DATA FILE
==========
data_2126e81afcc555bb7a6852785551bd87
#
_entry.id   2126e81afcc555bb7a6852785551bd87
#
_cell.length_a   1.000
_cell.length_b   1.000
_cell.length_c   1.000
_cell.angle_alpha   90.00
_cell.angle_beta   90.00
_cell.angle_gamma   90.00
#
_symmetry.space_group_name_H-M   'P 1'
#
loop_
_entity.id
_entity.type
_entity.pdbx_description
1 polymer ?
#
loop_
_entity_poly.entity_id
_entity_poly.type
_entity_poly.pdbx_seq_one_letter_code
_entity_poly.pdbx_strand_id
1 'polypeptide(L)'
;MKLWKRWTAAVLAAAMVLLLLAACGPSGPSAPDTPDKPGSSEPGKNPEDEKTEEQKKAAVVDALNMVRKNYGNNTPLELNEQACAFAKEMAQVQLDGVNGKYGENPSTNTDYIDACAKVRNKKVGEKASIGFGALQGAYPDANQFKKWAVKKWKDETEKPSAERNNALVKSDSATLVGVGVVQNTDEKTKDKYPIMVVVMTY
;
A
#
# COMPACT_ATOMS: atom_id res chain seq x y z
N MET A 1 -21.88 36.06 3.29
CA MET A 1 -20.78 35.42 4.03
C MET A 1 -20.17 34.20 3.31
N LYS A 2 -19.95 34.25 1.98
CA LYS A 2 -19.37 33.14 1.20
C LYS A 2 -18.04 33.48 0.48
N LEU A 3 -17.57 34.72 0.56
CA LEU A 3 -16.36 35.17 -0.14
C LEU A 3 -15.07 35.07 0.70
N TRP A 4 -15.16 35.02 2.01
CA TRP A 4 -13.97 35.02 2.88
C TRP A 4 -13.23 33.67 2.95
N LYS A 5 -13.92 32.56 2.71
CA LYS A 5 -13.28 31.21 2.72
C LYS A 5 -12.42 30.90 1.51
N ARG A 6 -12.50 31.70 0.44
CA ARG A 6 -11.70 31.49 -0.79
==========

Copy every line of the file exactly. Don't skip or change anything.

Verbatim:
data_2126e81afcc555bb7a6852785551bd87
#
_entry.id   2126e81afcc555bb7a6852785551bd87
#
_cell.length_a   1.000
_cell.length_b   1.000
_cell.length_c   1.000
_cell.angle_alpha   90.00
_cell.angle_beta   90.00
_cell.angle_gamma   90.00
#
_symmetry.space_group_name_H-M   'P 1'
#
loop_
_entity.id
_entity.type
_entity.pdbx_description
1 polymer ?
#
loop_
_entity_poly.entity_id
_entity_poly.type
_entity_poly.pdbx_seq_one_letter_code
_entity_poly.pdbx_strand_id
1 'polypeptide(L)'
;MKLWKRWTAAVLAAAMVLLLLAACGPSGPSAPDTPDKPGSSEPGKNPEDEKTEEQKKAAVVDALNMVRKNYGNNTPLELNEQACAFAKEMAQVQLDGVNGKYGENPSTNTDYIDACAKVRNKKVGEKASIGFGALQGAYPDANQFKKWAVKKWKDETEKPSAERNNALVKSDSATLVGVGVVQNTDEKTKDKYPIMVVVMTY
;
A
#
# COMPACT_ATOMS: atom_id res chain seq x y z
N MET A 1 -21.88 36.06 3.29
CA MET A 1 -20.78 35.42 4.03
C MET A 1 -20.17 34.20 3.31
N LYS A 2 -19.95 34.25 1.98
CA LYS A 2 -19.37 33.14 1.20
C LYS A 2 -18.04 33.48 0.48
N LEU A 3 -17.57 34.72 0.56
CA LEU A 3 -16.36 35.17 -0.14
C LEU A 3 -15.07 35.07 0.70
N TRP A 4 -15.16 35.02 2.01
CA TRP A 4 -13.97 35.02 2.88
C TRP A 4 -13.23 33.67 2.95
N LYS A 5 -13.92 32.56 2.71
CA LYS A 5 -13.28 31.21 2.72
C LYS A 5 -12.42 30.90 1.51
N ARG A 6 -12.50 31.70 0.44
CA ARG A 6 -11.70 31.49 -0.79